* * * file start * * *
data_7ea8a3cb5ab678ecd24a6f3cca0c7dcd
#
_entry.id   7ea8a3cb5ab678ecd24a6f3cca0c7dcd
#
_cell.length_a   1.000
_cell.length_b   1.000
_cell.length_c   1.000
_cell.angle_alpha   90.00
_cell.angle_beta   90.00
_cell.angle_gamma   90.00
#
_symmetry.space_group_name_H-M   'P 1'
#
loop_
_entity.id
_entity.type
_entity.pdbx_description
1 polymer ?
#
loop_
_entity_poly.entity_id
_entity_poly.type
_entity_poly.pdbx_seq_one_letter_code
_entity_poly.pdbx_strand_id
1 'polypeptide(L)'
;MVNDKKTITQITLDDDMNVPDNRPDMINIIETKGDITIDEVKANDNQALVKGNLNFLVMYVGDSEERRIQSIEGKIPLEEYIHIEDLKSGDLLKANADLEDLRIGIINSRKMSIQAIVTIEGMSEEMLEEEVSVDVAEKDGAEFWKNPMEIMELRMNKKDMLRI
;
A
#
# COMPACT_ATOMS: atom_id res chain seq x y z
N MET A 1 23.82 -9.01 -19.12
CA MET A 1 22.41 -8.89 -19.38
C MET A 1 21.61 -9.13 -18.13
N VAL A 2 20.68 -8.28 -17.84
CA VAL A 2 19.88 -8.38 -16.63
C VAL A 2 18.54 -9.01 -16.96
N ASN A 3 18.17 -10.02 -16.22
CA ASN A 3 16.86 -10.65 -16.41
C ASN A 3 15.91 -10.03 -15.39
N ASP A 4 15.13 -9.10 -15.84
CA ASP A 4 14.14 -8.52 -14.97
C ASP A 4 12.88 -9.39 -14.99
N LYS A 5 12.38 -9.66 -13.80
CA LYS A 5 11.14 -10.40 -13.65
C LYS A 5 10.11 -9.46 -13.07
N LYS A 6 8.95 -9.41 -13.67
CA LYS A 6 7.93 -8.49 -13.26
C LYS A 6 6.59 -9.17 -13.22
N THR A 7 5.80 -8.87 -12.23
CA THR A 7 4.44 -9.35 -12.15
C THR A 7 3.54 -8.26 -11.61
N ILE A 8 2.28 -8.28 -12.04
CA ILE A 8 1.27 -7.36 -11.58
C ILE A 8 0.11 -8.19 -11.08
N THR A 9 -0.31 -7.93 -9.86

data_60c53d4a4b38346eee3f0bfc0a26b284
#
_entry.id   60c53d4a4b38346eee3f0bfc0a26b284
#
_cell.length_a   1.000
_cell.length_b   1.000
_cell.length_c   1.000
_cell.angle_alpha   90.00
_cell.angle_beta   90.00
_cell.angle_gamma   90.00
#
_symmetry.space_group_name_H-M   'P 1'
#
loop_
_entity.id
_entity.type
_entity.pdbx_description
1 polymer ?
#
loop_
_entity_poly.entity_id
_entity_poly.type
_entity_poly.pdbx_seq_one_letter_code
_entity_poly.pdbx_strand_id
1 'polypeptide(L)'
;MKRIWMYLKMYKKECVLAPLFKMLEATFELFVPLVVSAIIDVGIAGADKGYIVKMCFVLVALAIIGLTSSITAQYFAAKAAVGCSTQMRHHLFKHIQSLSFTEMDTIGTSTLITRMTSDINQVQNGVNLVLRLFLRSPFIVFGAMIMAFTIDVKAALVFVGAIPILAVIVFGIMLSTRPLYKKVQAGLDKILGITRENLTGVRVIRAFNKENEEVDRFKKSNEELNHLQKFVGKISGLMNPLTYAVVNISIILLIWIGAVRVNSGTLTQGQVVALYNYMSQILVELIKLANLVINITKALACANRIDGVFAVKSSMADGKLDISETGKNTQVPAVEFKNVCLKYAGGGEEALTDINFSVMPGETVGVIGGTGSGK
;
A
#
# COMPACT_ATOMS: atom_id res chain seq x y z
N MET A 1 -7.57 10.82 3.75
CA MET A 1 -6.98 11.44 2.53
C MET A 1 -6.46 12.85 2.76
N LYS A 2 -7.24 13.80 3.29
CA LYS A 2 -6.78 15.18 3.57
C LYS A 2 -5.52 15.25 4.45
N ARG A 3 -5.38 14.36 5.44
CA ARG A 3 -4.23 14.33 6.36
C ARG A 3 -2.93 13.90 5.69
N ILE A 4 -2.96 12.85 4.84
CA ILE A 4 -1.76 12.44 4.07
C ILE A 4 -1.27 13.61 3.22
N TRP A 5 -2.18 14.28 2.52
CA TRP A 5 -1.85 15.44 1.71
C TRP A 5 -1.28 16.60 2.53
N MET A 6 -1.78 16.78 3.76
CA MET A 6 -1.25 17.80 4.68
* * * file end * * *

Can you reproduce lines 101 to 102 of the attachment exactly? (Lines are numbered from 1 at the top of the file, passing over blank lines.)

N MET A 6 -1.78 16.78 3.76
CA MET A 6 -1.25 17.80 4.68